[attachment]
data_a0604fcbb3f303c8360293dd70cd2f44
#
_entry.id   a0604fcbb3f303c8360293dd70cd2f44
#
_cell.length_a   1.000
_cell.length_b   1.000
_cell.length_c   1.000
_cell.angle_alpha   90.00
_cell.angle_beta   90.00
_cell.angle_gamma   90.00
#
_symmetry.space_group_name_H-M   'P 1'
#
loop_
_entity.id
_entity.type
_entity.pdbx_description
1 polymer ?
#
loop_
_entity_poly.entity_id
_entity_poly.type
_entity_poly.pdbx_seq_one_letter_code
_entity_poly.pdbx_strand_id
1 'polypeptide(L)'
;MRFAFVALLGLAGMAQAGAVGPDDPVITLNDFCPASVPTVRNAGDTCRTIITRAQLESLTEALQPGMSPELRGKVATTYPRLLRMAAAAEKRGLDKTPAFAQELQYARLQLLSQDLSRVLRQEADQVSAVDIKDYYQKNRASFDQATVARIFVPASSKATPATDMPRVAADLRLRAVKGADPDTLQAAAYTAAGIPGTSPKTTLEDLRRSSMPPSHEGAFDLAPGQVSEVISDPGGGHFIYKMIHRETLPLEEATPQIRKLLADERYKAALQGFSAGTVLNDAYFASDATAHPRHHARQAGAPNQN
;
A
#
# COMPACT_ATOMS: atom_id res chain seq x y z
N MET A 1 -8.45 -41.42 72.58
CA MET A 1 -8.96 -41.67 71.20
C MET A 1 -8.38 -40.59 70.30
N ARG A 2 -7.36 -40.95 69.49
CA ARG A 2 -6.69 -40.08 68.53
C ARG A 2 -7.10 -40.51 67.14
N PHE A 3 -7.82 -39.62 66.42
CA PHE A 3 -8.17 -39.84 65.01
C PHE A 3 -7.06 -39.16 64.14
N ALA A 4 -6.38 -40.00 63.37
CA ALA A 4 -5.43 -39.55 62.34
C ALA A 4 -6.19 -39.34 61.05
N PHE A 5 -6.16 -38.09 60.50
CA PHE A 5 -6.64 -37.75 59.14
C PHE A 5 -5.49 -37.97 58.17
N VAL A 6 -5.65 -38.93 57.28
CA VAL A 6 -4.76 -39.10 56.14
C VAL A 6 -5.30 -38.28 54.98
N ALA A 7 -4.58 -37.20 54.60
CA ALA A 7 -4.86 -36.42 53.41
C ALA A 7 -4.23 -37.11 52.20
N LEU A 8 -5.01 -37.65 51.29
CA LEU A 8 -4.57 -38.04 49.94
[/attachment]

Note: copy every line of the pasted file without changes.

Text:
data_a0604fcbb3f303c8360293dd70cd2f44
#
_entry.id   a0604fcbb3f303c8360293dd70cd2f44
#
_cell.length_a   1.000
_cell.length_b   1.000
_cell.length_c   1.000
_cell.angle_alpha   90.00
_cell.angle_beta   90.00
_cell.angle_gamma   90.00
#
_symmetry.space_group_name_H-M   'P 1'
#
loop_
_entity.id
_entity.type
_entity.pdbx_description
1 polymer ?
#
loop_
_entity_poly.entity_id
_entity_poly.type
_entity_poly.pdbx_seq_one_letter_code
_entity_poly.pdbx_strand_id
1 'polypeptide(L)'
;MRFAFVALLGLAGMAQAGAVGPDDPVITLNDFCPASVPTVRNAGDTCRTIITRAQLESLTEALQPGMSPELRGKVATTYPRLLRMAAAAEKRGLDKTPAFAQELQYARLQLLSQDLSRVLRQEADQVSAVDIKDYYQKNRASFDQATVARIFVPASSKATPATDMPRVAADLRLRAVKGADPDTLQAAAYTAAGIPGTSPKTTLEDLRRSSMPPSHEGAFDLAPGQVSEVISDPGGGHFIYKMIHRETLPLEEATPQIRKLLADERYKAALQGFSAGTVLNDAYFASDATAHPRHHARQAGAPNQN
;
A
#
# COMPACT_ATOMS: atom_id res chain seq x y z
N MET A 1 -8.45 -41.42 72.58
CA MET A 1 -8.96 -41.67 71.20
C MET A 1 -8.38 -40.59 70.30
N ARG A 2 -7.36 -40.95 69.49
CA ARG A 2 -6.69 -40.08 68.53
C ARG A 2 -7.10 -40.51 67.14
N PHE A 3 -7.82 -39.62 66.42
CA PHE A 3 -8.17 -39.84 65.01
C PHE A 3 -7.06 -39.16 64.14
N ALA A 4 -6.38 -40.00 63.37
CA ALA A 4 -5.43 -39.55 62.34
C ALA A 4 -6.19 -39.34 61.05
N PHE A 5 -6.16 -38.09 60.50
CA PHE A 5 -6.64 -37.75 59.14
C PHE A 5 -5.49 -37.97 58.17
N VAL A 6 -5.65 -38.93 57.28
CA VAL A 6 -4.76 -39.10 56.14
C VAL A 6 -5.30 -38.28 54.98
N ALA A 7 -4.58 -37.20 54.60
CA ALA A 7 -4.86 -36.42 53.41
C ALA A 7 -4.23 -37.11 52.20
N LEU A 8 -5.01 -37.65 51.29
CA LEU A 8 -4.57 -38.04 49.94